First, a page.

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Bee Bots in First

One of several new critical thinking/technology integration curricular experiences, programmable Bee Bots are being used at Saint David's to develop problem solving/programming skills in our first graders.

Today was their first session.  These "bees on wheels," much like a tank, can move forward or backward and they can pivot left and right. There are buttons on their backs that are associated with these movements. There is also a Go button in the middle, and stop and pause buttons.

On this day, to introduce the Bee Bots and how they work to the first graders, the teacher first played Simon Says.  It was an engaging and dynamic way to get the boys up and moving and to familiarize them with the commands they would soon be using to program their Bee Bots.

The boys learned quickly that the Bee Bot "remembers" a series of commands in sequence up until they press the GO button and then moves according to those commands.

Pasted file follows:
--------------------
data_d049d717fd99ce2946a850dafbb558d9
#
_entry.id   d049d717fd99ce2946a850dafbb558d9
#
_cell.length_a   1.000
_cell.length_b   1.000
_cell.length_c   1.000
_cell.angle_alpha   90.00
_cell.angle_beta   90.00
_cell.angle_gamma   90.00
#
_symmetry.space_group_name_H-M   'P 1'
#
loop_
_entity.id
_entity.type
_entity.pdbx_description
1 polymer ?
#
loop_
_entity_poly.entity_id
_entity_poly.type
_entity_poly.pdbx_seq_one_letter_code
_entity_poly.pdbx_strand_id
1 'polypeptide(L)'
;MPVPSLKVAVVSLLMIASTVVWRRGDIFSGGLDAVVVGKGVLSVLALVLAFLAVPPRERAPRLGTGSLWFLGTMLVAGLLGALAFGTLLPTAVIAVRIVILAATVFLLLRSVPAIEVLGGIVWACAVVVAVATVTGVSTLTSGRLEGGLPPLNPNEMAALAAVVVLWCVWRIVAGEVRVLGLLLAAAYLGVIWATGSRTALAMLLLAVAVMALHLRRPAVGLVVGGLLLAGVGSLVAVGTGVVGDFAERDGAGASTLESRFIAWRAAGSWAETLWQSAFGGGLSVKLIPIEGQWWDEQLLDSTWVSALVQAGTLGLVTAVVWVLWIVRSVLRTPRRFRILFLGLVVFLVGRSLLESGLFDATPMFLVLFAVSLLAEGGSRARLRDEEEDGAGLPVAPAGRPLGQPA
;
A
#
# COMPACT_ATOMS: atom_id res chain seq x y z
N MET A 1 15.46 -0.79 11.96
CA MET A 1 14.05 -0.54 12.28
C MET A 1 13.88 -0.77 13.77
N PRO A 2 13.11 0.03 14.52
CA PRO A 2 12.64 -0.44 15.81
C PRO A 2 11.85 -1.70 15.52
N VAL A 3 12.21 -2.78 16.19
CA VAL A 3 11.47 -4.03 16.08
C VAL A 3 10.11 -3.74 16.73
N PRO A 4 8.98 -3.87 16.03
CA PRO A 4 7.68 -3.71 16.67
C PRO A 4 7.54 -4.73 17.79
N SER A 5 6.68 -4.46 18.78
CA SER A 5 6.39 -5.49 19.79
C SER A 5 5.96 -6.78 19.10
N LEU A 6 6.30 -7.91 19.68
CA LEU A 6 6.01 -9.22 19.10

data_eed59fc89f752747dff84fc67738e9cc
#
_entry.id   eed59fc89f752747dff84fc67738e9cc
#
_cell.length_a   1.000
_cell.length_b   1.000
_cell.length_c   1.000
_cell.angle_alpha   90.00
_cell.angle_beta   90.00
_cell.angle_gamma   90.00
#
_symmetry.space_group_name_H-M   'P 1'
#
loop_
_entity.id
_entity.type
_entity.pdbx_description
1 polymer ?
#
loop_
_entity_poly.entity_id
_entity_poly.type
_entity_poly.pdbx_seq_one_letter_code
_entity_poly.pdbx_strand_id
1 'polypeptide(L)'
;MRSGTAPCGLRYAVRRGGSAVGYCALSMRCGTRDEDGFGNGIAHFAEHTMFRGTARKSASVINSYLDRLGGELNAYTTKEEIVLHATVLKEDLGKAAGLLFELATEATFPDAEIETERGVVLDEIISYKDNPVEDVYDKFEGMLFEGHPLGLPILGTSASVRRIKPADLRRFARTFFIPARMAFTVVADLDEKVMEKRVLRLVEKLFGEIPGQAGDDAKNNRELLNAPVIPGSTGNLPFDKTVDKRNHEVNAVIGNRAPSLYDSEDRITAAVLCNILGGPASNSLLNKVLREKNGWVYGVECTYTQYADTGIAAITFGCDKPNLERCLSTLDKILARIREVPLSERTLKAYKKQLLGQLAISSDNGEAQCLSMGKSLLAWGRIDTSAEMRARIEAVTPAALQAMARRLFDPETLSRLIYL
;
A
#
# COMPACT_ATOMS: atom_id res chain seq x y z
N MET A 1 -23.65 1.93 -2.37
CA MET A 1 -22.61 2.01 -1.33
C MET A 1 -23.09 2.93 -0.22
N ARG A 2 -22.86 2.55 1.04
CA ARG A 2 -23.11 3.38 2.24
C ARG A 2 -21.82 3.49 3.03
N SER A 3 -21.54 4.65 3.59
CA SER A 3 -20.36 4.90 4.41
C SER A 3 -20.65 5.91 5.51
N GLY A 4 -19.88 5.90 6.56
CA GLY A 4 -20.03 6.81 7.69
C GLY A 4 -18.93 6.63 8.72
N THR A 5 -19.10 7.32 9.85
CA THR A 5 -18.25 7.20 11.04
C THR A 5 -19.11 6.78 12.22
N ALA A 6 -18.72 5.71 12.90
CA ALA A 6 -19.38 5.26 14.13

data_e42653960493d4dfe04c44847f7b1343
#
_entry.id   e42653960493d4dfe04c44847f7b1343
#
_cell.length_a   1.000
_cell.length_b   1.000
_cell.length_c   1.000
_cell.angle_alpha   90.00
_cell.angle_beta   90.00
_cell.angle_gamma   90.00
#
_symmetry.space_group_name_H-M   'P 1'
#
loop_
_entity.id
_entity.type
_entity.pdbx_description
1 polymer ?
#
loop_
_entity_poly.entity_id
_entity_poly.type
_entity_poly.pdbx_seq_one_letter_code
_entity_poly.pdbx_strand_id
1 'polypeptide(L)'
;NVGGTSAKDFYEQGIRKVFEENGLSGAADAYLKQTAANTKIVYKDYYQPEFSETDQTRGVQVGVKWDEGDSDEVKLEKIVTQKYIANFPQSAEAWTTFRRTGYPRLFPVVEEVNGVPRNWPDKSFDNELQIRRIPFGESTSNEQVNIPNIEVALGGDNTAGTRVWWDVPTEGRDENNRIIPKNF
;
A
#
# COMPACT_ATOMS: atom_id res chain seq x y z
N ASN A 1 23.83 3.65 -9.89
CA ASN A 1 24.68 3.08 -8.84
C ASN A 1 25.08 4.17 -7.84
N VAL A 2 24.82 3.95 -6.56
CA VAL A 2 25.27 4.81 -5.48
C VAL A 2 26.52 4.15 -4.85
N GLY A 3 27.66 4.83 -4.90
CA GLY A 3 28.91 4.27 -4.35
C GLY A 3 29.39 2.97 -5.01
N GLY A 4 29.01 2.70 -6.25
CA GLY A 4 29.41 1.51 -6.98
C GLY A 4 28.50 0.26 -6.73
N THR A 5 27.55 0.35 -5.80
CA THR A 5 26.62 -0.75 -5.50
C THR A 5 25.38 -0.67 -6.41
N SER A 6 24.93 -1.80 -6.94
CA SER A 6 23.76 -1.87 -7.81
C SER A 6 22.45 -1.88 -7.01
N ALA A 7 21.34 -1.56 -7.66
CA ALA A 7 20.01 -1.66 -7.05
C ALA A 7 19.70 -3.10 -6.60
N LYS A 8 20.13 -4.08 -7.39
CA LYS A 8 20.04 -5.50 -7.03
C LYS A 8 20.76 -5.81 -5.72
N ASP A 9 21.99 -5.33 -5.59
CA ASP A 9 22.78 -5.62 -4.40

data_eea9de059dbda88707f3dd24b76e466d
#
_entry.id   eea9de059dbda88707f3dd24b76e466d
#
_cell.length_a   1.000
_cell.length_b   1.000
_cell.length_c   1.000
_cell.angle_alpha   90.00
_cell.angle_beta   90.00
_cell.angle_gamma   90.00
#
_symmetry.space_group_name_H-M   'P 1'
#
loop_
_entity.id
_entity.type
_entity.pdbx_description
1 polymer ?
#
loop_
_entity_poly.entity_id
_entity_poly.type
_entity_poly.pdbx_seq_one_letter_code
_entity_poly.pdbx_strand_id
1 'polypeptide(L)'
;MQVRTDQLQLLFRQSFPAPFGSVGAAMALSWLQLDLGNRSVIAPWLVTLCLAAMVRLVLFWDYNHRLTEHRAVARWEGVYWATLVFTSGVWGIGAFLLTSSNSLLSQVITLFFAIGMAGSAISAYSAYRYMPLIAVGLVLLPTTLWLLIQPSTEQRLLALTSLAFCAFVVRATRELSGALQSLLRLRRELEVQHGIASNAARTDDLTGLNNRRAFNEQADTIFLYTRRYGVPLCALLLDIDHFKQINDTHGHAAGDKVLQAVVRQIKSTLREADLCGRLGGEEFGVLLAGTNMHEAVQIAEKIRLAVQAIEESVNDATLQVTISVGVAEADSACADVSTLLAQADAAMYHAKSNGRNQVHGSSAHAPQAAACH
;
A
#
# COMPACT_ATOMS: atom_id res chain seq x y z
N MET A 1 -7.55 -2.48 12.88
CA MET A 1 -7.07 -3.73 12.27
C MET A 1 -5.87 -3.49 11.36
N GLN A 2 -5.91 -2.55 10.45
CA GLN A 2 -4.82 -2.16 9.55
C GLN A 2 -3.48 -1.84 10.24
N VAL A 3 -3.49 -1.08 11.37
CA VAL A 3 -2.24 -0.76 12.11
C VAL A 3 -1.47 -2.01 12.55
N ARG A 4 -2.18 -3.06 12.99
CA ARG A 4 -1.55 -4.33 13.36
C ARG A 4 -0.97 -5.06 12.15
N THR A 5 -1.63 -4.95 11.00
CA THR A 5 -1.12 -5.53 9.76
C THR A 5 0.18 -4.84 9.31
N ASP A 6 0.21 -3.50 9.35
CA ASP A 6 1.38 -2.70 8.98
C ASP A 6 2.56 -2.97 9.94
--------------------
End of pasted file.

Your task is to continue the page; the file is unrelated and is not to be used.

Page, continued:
Next, the boys were shown a map that featured HOME and their destination (in this case the PARK). After being given instructions to devise a route to get from HOME to the PARK, using the movement patterns that the Bee Bot can make, the boys worked in small groups, first developing their 'routes' away from the map so they could think about programming globally, discuss different options, and come to an agreed upon route.  The boys realized before long that there are several ways to solve a problem.

After much discussion, debate and processing, the boys wrote down or drew their agreed upon programming code (some boys used arrows to indicate the directions, while some groups used letters) and then tested it on the map.  The excitement in the small gym was palpable.

In later sessions, the teacher will add "Stop Signs" and new destinations that the boys can opt to program their Bee Bot to visit along the way, making this an open ended project that allows for differentiated learning and creative thinking.

Often the teacher will end the session by having the boys move like Bee Bots according to directions posted to the wall. In doing this, the class begins and ends with a kinesthetic component, important to boys' learning.

Overall, the main goal is to have the boys engage in problem solving and critical thinking exercises by discussing and testing a variety of options in solving a particular problem.


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